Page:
Opening Up: My Fight Against Postpartum Depression

depressionI’ll never forget the moment I realized I was a danger to my children. My husband and I had just gone to the store with our four week old son, and were loading things into our car. As I grabbed the car seat carrier to put my newborn in the car, I had one vivid thought in my mind – throwing the car seat. Thank God, I didn’t. But having been diagnosed with postpartum depression the day before, I knew my family couldn’t afford to wait until the antidepressants I’d been prescribed kicked in. I needed more help, and I needed it immediately.

That afternoon I went to the ER. I cried as I told the admissions representative what happened, and she came out from behind her desk to hug me. Soon, I was explaining my thoughts and feelings to an ER doctor and social worker. It all seemed so surreal because my case of postpartum depression started out with normal symptoms. I cried a lot. I felt like everything was my fault, and I didn’t deserve my family’s love. I loved my baby, but I didn’t want to take care of him. His cries annoyed me to no end. And I was extremely anxious.

But soon my anxiety led to something much more serious. Though my husband and I have a great marriage, I was distancing myself from him and was afraid we needed to get divorced. And I had terrible thoughts of my baby being hurt in grotesque ways – not by my own hands at first, but in my mind’s eye I witnessed these acts.

The ER decided to send me to a behavioral health hospital, and warned us I would go to the first facility in the state that had an open bed. I ended up going to a hospital in Gonzales. Being placed locally was an incredible gift from God because it allowed my husband to visit me daily. I can’t imagine how much more difficult hospitalization would have been without those visits.

At the behavioral hospital, I learned I had both postpartum depression and psychosis. I spent six days there this past December, and every day there was a blessing. Not only was I making steps towards recovery, I also had the chance to help others who didn’t have family nearby. When I noticed a fellow patient was in need of something, such as lip balm or clothes, l would tell my husband and he’d bring it with him next day. Even though I myself was suffering, it was such a gift to be able to help those around me. I also had a fellow patient seek me out to pray for her, another ask me to interpret a word in the Bible and explain a particular verse to him, and quite a few others ask in which book a certain verse was. Though I was in the middle of one of the greatest challenges of my life, I knew these were signs from God to remind me that I was in the right place, He was there with me, and that I was being called to help others with mental illnesses.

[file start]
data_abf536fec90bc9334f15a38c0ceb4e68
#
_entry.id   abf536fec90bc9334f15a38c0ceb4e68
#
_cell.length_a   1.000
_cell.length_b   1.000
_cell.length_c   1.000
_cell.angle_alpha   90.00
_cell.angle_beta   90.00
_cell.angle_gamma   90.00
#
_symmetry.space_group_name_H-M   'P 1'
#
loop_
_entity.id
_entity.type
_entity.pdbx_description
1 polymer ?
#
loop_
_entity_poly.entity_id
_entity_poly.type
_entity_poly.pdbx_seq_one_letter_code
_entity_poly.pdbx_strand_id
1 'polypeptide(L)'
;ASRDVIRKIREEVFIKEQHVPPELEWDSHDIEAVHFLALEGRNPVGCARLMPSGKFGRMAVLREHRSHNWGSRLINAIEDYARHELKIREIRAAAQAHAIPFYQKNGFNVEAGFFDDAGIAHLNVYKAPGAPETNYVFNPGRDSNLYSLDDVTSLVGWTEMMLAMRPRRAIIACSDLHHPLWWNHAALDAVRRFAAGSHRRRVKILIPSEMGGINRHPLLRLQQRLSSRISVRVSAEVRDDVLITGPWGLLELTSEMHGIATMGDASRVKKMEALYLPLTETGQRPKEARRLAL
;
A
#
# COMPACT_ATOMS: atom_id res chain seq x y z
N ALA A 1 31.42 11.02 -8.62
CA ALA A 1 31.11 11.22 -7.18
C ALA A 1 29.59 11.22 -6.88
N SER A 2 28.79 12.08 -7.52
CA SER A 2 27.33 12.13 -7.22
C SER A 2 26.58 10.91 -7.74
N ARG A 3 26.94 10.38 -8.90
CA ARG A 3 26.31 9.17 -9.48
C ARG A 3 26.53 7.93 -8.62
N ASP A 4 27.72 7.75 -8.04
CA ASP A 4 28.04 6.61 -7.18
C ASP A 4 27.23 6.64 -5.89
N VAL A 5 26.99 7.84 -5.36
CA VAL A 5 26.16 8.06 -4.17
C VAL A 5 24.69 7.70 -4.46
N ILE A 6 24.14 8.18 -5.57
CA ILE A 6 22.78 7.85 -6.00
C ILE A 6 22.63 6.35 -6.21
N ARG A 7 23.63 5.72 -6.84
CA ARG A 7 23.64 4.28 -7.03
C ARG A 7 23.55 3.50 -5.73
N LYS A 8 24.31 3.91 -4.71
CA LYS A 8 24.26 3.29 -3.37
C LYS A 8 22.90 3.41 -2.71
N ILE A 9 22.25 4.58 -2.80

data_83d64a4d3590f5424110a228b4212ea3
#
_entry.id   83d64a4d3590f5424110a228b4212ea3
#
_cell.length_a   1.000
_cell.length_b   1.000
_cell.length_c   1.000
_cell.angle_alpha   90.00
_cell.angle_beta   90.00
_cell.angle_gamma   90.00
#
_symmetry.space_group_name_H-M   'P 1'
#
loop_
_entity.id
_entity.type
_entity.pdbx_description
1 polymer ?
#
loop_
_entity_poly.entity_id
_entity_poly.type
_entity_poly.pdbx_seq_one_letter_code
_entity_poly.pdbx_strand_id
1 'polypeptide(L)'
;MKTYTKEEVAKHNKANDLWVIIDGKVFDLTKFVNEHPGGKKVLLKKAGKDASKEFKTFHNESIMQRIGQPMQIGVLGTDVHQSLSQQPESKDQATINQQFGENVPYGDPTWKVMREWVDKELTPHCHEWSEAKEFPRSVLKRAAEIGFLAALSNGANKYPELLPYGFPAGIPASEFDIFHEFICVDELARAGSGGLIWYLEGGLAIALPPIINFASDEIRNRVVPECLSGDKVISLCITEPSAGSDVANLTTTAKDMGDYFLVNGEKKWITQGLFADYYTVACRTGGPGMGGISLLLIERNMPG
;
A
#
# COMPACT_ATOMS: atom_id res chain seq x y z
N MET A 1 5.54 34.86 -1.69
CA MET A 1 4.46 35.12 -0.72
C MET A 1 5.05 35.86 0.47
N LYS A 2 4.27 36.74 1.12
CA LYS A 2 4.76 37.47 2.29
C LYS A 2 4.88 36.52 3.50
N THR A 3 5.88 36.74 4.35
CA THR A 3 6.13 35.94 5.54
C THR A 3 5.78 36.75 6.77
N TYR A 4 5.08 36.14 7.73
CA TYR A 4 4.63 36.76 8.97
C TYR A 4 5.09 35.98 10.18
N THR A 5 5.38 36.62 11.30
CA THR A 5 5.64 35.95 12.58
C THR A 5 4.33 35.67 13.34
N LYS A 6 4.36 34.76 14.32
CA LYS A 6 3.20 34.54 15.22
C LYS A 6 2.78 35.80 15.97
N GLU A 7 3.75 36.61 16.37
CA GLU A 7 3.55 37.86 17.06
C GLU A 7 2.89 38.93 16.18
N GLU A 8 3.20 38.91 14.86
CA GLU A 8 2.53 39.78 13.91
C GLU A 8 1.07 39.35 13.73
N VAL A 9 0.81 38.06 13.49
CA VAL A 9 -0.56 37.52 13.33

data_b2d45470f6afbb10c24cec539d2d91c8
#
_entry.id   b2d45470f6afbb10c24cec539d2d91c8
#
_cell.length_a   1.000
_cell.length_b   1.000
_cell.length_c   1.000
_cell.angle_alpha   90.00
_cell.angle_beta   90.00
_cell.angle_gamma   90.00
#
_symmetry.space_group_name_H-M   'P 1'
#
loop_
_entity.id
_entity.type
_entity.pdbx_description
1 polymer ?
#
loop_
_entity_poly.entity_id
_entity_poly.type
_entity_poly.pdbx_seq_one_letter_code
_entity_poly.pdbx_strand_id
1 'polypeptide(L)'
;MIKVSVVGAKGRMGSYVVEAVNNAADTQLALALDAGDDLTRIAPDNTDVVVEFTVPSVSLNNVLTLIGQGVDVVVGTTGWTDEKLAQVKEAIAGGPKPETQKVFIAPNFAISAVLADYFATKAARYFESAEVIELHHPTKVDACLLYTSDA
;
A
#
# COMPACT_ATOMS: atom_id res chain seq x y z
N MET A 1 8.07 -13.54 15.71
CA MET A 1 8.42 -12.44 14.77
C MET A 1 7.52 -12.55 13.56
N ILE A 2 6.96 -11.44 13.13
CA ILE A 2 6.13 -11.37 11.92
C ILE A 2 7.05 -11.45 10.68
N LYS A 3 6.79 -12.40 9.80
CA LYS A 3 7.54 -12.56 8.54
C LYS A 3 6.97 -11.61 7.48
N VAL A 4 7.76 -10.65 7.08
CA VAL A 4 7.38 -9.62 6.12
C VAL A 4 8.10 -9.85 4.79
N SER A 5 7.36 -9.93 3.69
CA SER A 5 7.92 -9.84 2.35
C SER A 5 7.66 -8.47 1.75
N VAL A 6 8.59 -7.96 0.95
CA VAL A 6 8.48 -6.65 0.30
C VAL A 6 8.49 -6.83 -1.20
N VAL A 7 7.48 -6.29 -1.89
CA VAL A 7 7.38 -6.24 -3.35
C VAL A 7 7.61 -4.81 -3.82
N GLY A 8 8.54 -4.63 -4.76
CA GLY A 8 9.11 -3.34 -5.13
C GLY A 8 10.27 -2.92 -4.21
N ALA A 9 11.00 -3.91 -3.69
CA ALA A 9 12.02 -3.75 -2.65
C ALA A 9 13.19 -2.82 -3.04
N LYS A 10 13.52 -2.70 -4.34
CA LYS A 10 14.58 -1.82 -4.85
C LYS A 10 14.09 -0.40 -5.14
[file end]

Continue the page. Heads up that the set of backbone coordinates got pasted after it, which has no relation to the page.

I’ve been out of the hospital for about two months, and by the grace of God I am getting better. Due to the severity of my case, my treatment plan is extensive and includes medication (which, as a crunchy person I was reluctant to take but has proven incredibly helpful), counseling and in-home care to assist me with my children. I’ve also been going to the gym, trying a gluten-free diet (I’ve been told gluten intolerance may be linked to depression), taping affirmation notecards around my house and praying a lot. And today I’m starting my journey to help others by opening up and sharing this very personal story with you.

If you or someone you know is showing signs of postpartum depression, please seek help immediately. While not everyone’s symptoms will be as severe as mine, early intervention is so important. Call your doctor or midwife, and tell the person on the other end of the line what you are experiencing and that you need to be seen that very day. Don’t wait to get help. I have learned that God has stayed with me through this challenge. I hope my story can encourage those who may be struggling to get help and overcome.
PPDBlog_03Karen is a native Californian who loves her new life in the Baton Rouge area. She is a wife and mom to two small boys, and stepmom to two boys. So basically, she’s surrounded by awesome men all the time. She is a Sr. Communications Manager for a software company and graduated Cum Laude from (don’t hold it against her) the University of Southern California with a BA in Communication. This beautiful photo was taken by G. Chapin Studios.  Thank you, Karen, for opening up today and sharing such a powerful piece with us. We wish you the very best.


  1. I am a Licensed Professional Counselor in private practice in the north Baton Rouge area who personally experienced and overcame the worst form of postpartum illness. It was a 25 year dream for me fulfilled in getting to meet Karen and other mothers at “New Moms’ Hope: A Pregnancy & Postpartum Wellness Support Group” that I am facilitating at Lane Regional Medical Center in Zachary, La. We meet the second Thursday of each month from 7:00 PM-8:30 PM in the right wing conference room (Come in the front entrance of the hospital and ask/look for the signs) I would encourage other mothers in the area to come join us. This month’s meeting will be held on Thursday, March 13.


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